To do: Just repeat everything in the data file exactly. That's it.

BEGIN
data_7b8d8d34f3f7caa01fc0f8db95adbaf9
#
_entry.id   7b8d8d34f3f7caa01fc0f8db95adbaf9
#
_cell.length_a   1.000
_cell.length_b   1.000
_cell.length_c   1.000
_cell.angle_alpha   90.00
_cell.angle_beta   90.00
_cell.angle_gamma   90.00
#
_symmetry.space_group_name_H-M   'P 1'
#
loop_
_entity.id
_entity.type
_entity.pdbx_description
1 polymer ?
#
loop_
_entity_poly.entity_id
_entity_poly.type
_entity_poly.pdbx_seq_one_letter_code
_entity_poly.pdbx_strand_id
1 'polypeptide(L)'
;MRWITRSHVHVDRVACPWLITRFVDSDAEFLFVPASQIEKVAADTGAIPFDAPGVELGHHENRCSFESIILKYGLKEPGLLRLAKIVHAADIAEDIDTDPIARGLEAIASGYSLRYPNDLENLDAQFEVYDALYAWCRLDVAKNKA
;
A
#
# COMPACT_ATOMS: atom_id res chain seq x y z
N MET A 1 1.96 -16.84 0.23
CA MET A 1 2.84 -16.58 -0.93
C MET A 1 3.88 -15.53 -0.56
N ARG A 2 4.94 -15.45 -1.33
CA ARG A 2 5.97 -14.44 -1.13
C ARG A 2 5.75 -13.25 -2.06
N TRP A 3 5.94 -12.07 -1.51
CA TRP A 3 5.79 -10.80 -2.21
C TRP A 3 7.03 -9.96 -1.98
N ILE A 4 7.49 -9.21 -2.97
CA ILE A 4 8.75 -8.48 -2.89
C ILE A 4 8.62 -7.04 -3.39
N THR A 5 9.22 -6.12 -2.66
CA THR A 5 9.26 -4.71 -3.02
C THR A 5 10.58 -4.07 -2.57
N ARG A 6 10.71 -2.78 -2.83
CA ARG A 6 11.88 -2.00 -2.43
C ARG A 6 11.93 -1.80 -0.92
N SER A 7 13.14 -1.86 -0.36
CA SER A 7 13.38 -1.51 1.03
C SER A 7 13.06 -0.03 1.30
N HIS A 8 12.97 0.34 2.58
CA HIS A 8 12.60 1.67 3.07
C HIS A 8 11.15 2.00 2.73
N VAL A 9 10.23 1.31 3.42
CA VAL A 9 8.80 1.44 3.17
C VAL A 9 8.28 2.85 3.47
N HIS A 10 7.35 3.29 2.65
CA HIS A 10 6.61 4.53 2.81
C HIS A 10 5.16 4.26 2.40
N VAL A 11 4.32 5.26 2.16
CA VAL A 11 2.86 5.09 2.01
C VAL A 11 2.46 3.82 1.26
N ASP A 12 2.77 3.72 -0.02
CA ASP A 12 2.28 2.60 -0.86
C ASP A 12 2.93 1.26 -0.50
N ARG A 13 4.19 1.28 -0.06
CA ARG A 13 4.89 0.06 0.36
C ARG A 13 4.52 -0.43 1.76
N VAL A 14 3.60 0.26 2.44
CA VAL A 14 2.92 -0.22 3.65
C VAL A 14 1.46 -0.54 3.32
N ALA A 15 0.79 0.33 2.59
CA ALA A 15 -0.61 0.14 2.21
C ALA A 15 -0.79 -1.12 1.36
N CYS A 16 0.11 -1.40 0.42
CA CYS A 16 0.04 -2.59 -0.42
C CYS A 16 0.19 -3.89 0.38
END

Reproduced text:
data_7b8d8d34f3f7caa01fc0f8db95adbaf9
#
_entry.id   7b8d8d34f3f7caa01fc0f8db95adbaf9
#
_cell.length_a   1.000
_cell.length_b   1.000
_cell.length_c   1.000
_cell.angle_alpha   90.00
_cell.angle_beta   90.00
_cell.angle_gamma   90.00
#
_symmetry.space_group_name_H-M   'P 1'
#
loop_
_entity.id
_entity.type
_entity.pdbx_description
1 polymer ?
#
loop_
_entity_poly.entity_id
_entity_poly.type
_entity_poly.pdbx_seq_one_letter_code
_entity_poly.pdbx_strand_id
1 'polypeptide(L)'
;MRWITRSHVHVDRVACPWLITRFVDSDAEFLFVPASQIEKVAADTGAIPFDAPGVELGHHENRCSFESIILKYGLKEPGLLRLAKIVHAADIAEDIDTDPIARGLEAIASGYSLRYPNDLENLDAQFEVYDALYAWCRLDVAKNKA
;
A
#
# COMPACT_ATOMS: atom_id res chain seq x y z
N MET A 1 1.96 -16.84 0.23
CA MET A 1 2.84 -16.58 -0.93
C MET A 1 3.88 -15.53 -0.56
N ARG A 2 4.94 -15.45 -1.33
CA ARG A 2 5.97 -14.44 -1.13
C ARG A 2 5.75 -13.25 -2.06
N TRP A 3 5.94 -12.07 -1.51
CA TRP A 3 5.79 -10.80 -2.21
C TRP A 3 7.03 -9.96 -1.98
N ILE A 4 7.49 -9.21 -2.97
CA ILE A 4 8.75 -8.48 -2.89
C ILE A 4 8.62 -7.04 -3.39
N THR A 5 9.22 -6.12 -2.66
CA THR A 5 9.26 -4.71 -3.02
C THR A 5 10.58 -4.07 -2.57
N ARG A 6 10.71 -2.78 -2.83
CA ARG A 6 11.88 -2.00 -2.43
C ARG A 6 11.93 -1.80 -0.92
N SER A 7 13.14 -1.86 -0.36
CA SER A 7 13.38 -1.51 1.03
C SER A 7 13.06 -0.03 1.30
N HIS A 8 12.97 0.34 2.58
CA HIS A 8 12.60 1.67 3.07
C HIS A 8 11.15 2.00 2.73
N VAL A 9 10.23 1.31 3.42
CA VAL A 9 8.80 1.44 3.17
C VAL A 9 8.28 2.85 3.47
N HIS A 10 7.35 3.29 2.65
CA HIS A 10 6.61 4.53 2.81
C HIS A 10 5.16 4.26 2.40
N VAL A 11 4.32 5.26 2.16
CA VAL A 11 2.86 5.09 2.01
C VAL A 11 2.46 3.82 1.26
N ASP A 12 2.77 3.72 -0.02
CA ASP A 12 2.28 2.60 -0.86
C ASP A 12 2.93 1.26 -0.50
N ARG A 13 4.19 1.28 -0.06
CA ARG A 13 4.89 0.06 0.36
C ARG A 13 4.52 -0.43 1.76
N VAL A 14 3.60 0.26 2.44
CA VAL A 14 2.92 -0.22 3.65
C VAL A 14 1.46 -0.54 3.32
N ALA A 15 0.79 0.33 2.59
CA ALA A 15 -0.61 0.14 2.21
C ALA A 15 -0.79 -1.12 1.36
N CYS A 16 0.11 -1.40 0.42
CA CYS A 16 0.04 -2.59 -0.42
C CYS A 16 0.19 -3.89 0.38